Like the idea of a cable car, just don't see any point in it going to such a lacklustre destination (though appreciate the historical significance of such a destination). If anything, I'd like to see a Christchurch (pre earthquake of course) style tram that traverses back & forwards between the Oval and Botanical Garden via Princes and George Streets. Leave George Street open to cars still but get rid of casual parking (other than loading zones and the occassional 5m pick up & drop off point).

Such an initiative would actually be deemed desirable to both tourists and locals, as opposed to a tourism only/one off local visitation focus

End is nigh, shhh

The DCCT people haven't given a thought to effects on High St and surrounding roads, not for a second. San Francisco keeps it tightly under the lid that the cable car routes grind the city to an absolute halt each day. What to do?!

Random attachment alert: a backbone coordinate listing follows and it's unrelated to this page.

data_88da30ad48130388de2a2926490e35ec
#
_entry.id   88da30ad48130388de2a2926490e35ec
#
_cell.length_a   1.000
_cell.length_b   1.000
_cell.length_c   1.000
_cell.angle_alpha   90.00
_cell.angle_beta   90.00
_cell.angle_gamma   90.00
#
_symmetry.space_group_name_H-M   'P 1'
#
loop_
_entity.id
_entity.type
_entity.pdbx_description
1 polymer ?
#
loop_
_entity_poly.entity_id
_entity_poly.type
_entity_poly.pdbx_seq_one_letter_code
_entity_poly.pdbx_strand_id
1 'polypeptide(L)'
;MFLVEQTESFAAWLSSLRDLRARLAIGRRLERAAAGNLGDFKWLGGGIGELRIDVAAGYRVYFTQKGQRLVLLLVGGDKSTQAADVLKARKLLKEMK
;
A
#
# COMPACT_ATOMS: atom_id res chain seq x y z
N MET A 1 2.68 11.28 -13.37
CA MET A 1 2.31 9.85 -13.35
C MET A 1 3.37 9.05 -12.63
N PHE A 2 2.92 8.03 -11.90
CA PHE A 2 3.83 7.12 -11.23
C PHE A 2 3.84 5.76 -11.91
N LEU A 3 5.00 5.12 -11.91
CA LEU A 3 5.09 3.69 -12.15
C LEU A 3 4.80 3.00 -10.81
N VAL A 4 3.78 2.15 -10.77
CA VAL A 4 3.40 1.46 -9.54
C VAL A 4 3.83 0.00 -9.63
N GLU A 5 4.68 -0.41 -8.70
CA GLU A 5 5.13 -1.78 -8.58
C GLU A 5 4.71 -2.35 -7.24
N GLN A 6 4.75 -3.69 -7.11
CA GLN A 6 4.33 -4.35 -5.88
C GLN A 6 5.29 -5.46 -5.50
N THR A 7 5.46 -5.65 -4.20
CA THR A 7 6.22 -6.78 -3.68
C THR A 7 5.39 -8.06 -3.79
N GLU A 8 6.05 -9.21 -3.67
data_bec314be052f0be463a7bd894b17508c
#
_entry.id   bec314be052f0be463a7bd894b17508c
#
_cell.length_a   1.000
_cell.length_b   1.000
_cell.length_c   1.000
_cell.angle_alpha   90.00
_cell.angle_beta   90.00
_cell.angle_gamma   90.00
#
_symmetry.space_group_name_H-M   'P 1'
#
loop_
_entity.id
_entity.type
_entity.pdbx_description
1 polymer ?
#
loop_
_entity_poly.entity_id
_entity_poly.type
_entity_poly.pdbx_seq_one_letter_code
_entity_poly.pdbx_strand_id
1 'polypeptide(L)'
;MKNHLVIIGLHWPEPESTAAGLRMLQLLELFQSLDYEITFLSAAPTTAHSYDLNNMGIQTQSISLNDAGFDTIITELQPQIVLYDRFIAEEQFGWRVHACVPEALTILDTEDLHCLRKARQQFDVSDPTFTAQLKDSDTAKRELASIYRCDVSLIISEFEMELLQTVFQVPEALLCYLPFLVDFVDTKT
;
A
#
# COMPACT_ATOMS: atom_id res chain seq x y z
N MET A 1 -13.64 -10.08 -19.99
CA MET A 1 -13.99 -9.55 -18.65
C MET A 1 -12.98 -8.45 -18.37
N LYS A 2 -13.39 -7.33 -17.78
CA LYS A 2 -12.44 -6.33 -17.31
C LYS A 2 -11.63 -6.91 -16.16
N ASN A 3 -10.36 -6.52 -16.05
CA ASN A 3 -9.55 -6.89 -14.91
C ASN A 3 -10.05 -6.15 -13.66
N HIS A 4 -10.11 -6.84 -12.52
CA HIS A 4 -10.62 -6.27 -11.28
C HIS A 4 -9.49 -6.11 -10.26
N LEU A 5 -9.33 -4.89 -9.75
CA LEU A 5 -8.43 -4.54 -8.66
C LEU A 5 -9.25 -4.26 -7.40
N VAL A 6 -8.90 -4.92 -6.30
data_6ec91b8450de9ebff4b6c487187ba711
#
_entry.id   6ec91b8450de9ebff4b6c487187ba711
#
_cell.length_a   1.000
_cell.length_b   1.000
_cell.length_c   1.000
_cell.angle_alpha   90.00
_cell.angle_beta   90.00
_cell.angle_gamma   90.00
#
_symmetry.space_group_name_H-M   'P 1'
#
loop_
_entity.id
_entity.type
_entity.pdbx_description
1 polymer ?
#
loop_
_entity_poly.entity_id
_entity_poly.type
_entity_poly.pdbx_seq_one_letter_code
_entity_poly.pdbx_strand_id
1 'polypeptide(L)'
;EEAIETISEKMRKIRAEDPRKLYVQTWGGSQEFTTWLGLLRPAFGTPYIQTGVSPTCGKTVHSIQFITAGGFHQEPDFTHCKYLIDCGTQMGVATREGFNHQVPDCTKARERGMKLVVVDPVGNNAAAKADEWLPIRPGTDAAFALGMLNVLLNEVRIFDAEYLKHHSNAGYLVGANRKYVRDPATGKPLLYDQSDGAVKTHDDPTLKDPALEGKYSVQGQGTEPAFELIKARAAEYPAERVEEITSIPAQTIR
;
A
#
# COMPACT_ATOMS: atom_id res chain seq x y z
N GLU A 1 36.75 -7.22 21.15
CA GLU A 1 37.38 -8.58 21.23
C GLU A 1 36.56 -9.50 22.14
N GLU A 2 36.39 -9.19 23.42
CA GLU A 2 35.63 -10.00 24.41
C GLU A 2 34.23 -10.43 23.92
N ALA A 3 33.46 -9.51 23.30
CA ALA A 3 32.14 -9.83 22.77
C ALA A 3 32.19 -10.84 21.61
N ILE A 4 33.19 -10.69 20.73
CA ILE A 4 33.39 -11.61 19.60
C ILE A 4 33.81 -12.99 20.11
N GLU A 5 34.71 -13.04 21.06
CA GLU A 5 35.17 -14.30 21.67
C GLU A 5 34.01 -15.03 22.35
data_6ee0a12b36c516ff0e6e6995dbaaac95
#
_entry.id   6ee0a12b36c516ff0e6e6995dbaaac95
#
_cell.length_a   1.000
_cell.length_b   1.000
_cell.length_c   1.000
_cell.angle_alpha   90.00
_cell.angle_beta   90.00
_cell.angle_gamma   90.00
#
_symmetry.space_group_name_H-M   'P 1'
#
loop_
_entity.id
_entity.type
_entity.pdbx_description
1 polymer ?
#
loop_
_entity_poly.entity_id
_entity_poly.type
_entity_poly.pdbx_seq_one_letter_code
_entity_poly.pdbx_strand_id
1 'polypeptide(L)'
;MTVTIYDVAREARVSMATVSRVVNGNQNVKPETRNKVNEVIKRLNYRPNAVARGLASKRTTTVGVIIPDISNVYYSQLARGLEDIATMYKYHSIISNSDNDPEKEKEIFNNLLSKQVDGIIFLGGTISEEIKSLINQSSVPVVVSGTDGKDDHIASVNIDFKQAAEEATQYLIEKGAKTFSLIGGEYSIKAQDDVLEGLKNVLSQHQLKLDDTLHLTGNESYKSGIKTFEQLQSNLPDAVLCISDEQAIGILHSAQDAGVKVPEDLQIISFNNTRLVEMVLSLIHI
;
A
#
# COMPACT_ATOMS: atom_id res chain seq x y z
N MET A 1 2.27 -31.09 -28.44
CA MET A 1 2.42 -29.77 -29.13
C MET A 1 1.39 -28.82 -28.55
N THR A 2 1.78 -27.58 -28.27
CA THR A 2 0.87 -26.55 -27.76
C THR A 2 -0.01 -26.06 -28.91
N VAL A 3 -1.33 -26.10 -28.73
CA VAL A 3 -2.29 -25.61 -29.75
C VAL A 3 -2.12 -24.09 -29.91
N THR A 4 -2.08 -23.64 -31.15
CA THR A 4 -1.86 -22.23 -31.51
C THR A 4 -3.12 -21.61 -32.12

High St

Couldn't agree more, I use both Maclaggan and Stafford Streets.

And again, I don't want to take away the noise, the wood or any other historical part of the cable car. I'd only seek to replace at least one of the two men with some form of actuator.

High St is the place for it

I hate using High St and haven't used it for 20 years. I travel to Mornington weekly and will always get there via Mclaggan St. If it indeed manages to go ahead, other traffic can use this route also if they wish not to share with the cable car.

Cable Car Kaos

The dreamworld visions of the Cable Car Trust could turn into a transport nightmare for vehicles using High Street if these people get their way. Transforming High Street from a useful arterial road into an all-day traffic jam is a serious non-financial cost to the City. The degree of congestion for motorised traffic that would be caused by this scheme would normally justify spending millions of dollars of taxpayer/ratepayer money to remedy. Instead it is proposed to spend $22+ million to create congestion by building a cable car system. The disruption caused if this goes ahead is large scale vandalism in my view.